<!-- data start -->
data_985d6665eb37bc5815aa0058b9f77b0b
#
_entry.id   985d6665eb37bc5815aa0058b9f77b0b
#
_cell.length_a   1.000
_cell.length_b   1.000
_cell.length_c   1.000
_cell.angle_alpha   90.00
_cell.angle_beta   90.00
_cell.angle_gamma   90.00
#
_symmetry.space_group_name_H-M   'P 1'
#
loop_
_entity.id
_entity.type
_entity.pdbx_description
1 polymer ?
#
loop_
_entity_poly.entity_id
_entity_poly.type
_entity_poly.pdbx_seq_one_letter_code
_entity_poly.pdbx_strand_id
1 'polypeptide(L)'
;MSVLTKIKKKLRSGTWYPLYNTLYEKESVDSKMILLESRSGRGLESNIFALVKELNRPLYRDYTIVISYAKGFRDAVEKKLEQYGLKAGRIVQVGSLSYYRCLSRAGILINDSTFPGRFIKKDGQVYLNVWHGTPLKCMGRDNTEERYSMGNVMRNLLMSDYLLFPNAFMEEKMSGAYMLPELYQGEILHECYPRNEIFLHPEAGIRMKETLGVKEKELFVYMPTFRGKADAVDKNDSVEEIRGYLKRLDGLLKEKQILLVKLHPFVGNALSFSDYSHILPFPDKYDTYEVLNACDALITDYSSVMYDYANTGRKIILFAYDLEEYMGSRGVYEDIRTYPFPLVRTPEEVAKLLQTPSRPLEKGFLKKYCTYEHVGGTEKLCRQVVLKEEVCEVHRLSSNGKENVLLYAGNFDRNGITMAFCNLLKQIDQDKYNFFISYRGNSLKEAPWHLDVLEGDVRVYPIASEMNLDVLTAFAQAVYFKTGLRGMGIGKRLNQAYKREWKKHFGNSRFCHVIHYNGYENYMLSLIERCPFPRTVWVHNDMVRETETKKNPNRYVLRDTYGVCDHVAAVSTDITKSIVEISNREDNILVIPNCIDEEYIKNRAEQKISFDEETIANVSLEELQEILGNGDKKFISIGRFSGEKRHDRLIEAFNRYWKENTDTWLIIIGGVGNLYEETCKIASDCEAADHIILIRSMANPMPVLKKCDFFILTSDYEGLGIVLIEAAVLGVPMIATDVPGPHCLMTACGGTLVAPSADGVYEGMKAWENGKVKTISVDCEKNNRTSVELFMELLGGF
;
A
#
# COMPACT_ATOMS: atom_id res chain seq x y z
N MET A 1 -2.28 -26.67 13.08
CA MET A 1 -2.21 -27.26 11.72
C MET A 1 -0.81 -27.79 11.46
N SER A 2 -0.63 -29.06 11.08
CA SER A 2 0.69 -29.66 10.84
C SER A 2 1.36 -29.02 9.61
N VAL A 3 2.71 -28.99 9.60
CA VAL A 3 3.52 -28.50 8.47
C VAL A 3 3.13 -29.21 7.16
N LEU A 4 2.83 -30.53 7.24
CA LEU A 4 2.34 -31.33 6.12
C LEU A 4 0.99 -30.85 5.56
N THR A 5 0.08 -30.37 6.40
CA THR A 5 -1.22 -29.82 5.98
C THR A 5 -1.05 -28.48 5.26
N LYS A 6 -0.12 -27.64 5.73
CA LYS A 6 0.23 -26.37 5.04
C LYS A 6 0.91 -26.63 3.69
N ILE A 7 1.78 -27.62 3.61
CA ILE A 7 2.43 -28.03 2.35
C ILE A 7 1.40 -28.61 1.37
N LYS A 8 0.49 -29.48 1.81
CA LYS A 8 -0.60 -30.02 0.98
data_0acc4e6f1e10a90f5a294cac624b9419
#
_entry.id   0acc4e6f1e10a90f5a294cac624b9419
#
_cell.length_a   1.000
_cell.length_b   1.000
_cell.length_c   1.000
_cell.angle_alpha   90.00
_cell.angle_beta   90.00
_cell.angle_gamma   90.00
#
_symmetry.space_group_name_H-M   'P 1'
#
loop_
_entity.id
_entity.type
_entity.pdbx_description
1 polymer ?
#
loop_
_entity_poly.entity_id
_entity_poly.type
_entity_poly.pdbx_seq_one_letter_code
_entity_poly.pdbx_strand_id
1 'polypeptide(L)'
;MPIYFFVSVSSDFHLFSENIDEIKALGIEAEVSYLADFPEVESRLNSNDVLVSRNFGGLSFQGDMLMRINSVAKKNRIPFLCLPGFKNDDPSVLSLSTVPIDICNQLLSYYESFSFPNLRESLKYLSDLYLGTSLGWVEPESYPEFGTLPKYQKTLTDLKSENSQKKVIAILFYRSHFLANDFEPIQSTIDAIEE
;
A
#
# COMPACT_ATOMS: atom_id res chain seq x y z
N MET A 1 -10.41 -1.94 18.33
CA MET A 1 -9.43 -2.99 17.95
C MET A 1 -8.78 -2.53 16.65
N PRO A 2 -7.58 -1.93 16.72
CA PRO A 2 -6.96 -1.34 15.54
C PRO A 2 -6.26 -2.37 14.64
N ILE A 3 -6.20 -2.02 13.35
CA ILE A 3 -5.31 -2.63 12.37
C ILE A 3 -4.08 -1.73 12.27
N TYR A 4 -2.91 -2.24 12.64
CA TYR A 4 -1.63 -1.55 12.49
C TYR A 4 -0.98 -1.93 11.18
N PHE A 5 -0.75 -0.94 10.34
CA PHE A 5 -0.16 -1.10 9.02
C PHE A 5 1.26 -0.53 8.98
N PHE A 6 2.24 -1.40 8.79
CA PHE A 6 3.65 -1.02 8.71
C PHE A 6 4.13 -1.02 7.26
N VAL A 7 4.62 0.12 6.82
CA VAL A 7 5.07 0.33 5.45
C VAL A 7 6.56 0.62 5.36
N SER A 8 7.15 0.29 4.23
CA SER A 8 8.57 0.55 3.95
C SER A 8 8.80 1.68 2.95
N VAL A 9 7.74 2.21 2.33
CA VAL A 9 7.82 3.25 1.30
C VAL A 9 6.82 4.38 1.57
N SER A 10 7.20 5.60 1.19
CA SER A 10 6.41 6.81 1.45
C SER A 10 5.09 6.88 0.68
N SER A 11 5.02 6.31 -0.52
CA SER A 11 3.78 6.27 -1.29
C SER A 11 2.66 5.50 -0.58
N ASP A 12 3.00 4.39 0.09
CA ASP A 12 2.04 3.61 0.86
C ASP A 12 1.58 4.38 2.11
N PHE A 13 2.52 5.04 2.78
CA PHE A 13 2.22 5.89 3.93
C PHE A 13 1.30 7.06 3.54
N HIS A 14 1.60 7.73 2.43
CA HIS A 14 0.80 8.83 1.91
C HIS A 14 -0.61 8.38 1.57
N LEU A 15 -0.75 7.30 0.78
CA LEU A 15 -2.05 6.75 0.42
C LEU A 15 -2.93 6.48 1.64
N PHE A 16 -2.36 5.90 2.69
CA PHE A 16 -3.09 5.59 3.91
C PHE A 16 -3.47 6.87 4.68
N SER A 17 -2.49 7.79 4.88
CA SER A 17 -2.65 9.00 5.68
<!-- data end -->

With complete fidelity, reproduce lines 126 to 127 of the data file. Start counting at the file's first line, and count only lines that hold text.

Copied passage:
N LEU A 15 -0.75 7.30 0.78
CA LEU A 15 -2.05 6.75 0.42